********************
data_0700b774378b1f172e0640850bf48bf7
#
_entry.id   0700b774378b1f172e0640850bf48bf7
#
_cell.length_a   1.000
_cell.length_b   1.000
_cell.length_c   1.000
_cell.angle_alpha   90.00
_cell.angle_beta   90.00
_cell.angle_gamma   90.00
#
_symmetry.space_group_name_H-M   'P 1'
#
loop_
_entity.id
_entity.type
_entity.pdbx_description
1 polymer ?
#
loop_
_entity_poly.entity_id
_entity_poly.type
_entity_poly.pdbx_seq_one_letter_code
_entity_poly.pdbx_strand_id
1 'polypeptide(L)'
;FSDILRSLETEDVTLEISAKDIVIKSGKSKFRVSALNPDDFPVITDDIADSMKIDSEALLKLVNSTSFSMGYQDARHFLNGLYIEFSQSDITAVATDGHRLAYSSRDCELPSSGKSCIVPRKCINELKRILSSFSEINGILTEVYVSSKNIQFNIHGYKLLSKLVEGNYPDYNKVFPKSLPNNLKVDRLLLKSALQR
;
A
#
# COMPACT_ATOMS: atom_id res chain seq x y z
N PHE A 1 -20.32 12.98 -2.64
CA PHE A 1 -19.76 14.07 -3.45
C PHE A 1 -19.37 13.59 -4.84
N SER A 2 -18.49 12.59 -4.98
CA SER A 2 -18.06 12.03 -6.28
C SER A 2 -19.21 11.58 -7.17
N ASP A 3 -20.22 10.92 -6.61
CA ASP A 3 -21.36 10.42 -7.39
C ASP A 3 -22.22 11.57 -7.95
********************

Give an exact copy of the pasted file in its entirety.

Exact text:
data_0700b774378b1f172e0640850bf48bf7
#
_entry.id   0700b774378b1f172e0640850bf48bf7
#
_cell.length_a   1.000
_cell.length_b   1.000
_cell.length_c   1.000
_cell.angle_alpha   90.00
_cell.angle_beta   90.00
_cell.angle_gamma   90.00
#
_symmetry.space_group_name_H-M   'P 1'
#
loop_
_entity.id
_entity.type
_entity.pdbx_description
1 polymer ?
#
loop_
_entity_poly.entity_id
_entity_poly.type
_entity_poly.pdbx_seq_one_letter_code
_entity_poly.pdbx_strand_id
1 'polypeptide(L)'
;FSDILRSLETEDVTLEISAKDIVIKSGKSKFRVSALNPDDFPVITDDIADSMKIDSEALLKLVNSTSFSMGYQDARHFLNGLYIEFSQSDITAVATDGHRLAYSSRDCELPSSGKSCIVPRKCINELKRILSSFSEINGILTEVYVSSKNIQFNIHGYKLLSKLVEGNYPDYNKVFPKSLPNNLKVDRLLLKSALQR
;
A
#
# COMPACT_ATOMS: atom_id res chain seq x y z
N PHE A 1 -20.32 12.98 -2.64
CA PHE A 1 -19.76 14.07 -3.45
C PHE A 1 -19.37 13.59 -4.84
N SER A 2 -18.49 12.59 -4.98
CA SER A 2 -18.06 12.03 -6.28
C SER A 2 -19.21 11.58 -7.17
N ASP A 3 -20.22 10.92 -6.61
CA ASP A 3 -21.36 10.42 -7.39
C ASP A 3 -22.22 11.57 -7.95